• Museland

INTERVIEW: TARIK OMAR ON REDISCOVERING THE JOY OF SHARING MUSIC

The Dubai-based DJ has left his mark on the city's music scene in a short amount of time, constantly gigging (pre-COVID) yet placing both his feet firmly on the ground. Now he's finally found his beat.


SWITCHED: Hey man. It was your birthday recently, hope you had a good one. What it been like for you these past few months? TARIK OMAR: Honestly, it’s been really weird and at times a little scary. It was a massive shock to the system to go from having a thriving music career to having all your paying gigs collapse overnight. Nobody had any answers on how long it’s going to take, what we can do to get back on track, or how to adapt. It'll mess you up if you let it. The effects of it sneak up on you too, it initially impacted my ability to write music pretty heavily.

SW: I know it’s been quite tough for everyone - especially in the music scene - to deal with the current situation. From a personal perspective, what changed?

TO: Everything changed. We couldn't approach music the same way we did before and it applies to almost every aspect of the process. Most people in the industry make the major proportion of our income through gigging. In the days of streaming, making money directly from music sales solely just isn’t an option unless you're a megastar.


So, a global pandemic hits and all of a sudden, we can’t gig anymore, what happens now? For me, the first reaction was to get back to streaming, I had planned to start a new season of LIVE FROM during the summer, but covid just moved the timetable up. During lockdown it started off as a way to blow off steam and find a healthy way to let go of a lot of the anxious energy my housemates and I had. But the second week we did it, it turned into something new, it became this fun, silly way to reconnect with people through music, it was kinda like a weekly hangout with music.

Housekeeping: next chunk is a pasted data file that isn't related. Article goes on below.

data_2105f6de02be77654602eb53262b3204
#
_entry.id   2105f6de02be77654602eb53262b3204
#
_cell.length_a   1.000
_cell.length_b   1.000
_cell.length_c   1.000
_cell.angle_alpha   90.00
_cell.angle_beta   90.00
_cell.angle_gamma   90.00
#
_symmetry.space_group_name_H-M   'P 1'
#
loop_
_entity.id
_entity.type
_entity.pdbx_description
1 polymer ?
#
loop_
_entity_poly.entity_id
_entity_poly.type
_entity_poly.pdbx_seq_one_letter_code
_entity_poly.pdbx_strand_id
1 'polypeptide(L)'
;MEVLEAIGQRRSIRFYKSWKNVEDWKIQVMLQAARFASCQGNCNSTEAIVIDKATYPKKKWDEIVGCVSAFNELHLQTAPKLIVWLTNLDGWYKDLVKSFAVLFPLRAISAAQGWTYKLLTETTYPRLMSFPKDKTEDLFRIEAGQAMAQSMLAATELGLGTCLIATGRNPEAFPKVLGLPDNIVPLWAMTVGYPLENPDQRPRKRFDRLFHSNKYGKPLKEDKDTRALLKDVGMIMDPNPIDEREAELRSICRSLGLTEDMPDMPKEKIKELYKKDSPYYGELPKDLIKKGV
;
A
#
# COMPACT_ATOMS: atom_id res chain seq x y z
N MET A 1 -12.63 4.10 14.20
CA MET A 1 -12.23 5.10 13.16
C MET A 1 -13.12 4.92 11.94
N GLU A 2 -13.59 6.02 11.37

SW: Well, you’ve been busy with your streaming shows - seeing how streaming kicked off big time during the pandemic - but you’ve been at it for while before that. Do you feel this is just another trend that will eventually fade, or is genuinely the new normal?

TO: It’s totally a trend that’s already fading. Once lockdwon ended, streaming viewership plummeted everywhere. I think streaming was really treated as a really cheap replacement of something we couldn't have, rather than an interesting new medium. Overall, I don’t think DJing is conducive to streaming, at least not in its traditional or dancefloor-oriented form. With Streaming, we've got a unique way to connect with our audience in real time, I thought it was really fun to connect with them directly, so I slowed things down, focused less on technical mixing and used that extra attention to focus on the chat and throw in more interaction and banter.